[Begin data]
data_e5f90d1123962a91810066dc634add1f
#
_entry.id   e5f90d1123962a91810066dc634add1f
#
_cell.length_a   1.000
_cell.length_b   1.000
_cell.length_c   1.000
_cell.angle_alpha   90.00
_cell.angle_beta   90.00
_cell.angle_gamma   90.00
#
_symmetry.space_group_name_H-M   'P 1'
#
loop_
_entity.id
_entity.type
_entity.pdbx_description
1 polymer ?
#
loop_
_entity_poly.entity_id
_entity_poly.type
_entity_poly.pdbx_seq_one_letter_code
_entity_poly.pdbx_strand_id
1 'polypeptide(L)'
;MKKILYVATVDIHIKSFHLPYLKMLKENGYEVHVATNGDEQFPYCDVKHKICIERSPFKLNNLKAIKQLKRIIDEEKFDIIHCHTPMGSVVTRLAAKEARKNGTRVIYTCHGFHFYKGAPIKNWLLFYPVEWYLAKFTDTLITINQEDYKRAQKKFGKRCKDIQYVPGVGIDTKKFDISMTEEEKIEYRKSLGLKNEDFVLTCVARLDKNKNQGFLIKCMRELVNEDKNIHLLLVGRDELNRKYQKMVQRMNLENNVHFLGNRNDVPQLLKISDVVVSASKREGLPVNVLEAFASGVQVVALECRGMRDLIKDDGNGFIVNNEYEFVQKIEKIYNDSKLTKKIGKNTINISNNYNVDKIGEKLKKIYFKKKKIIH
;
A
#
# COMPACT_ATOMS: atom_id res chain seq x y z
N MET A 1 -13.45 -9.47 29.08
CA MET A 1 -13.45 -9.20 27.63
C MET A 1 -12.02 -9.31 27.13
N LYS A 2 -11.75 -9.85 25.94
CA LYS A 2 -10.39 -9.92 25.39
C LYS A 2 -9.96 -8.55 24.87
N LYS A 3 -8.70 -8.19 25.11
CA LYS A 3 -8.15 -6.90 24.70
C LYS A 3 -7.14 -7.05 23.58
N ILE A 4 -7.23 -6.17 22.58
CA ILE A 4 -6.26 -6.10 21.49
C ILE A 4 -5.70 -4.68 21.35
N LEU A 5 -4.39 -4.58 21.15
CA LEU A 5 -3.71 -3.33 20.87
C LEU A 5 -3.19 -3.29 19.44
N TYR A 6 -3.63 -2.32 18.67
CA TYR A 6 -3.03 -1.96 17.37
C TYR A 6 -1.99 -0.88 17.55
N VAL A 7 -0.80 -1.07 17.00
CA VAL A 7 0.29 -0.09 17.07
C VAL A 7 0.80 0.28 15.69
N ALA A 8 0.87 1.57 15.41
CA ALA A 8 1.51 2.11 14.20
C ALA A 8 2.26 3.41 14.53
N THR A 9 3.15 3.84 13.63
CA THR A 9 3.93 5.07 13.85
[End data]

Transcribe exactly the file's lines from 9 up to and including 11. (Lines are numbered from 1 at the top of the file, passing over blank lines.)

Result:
_cell.angle_beta   90.00
_cell.angle_gamma   90.00
#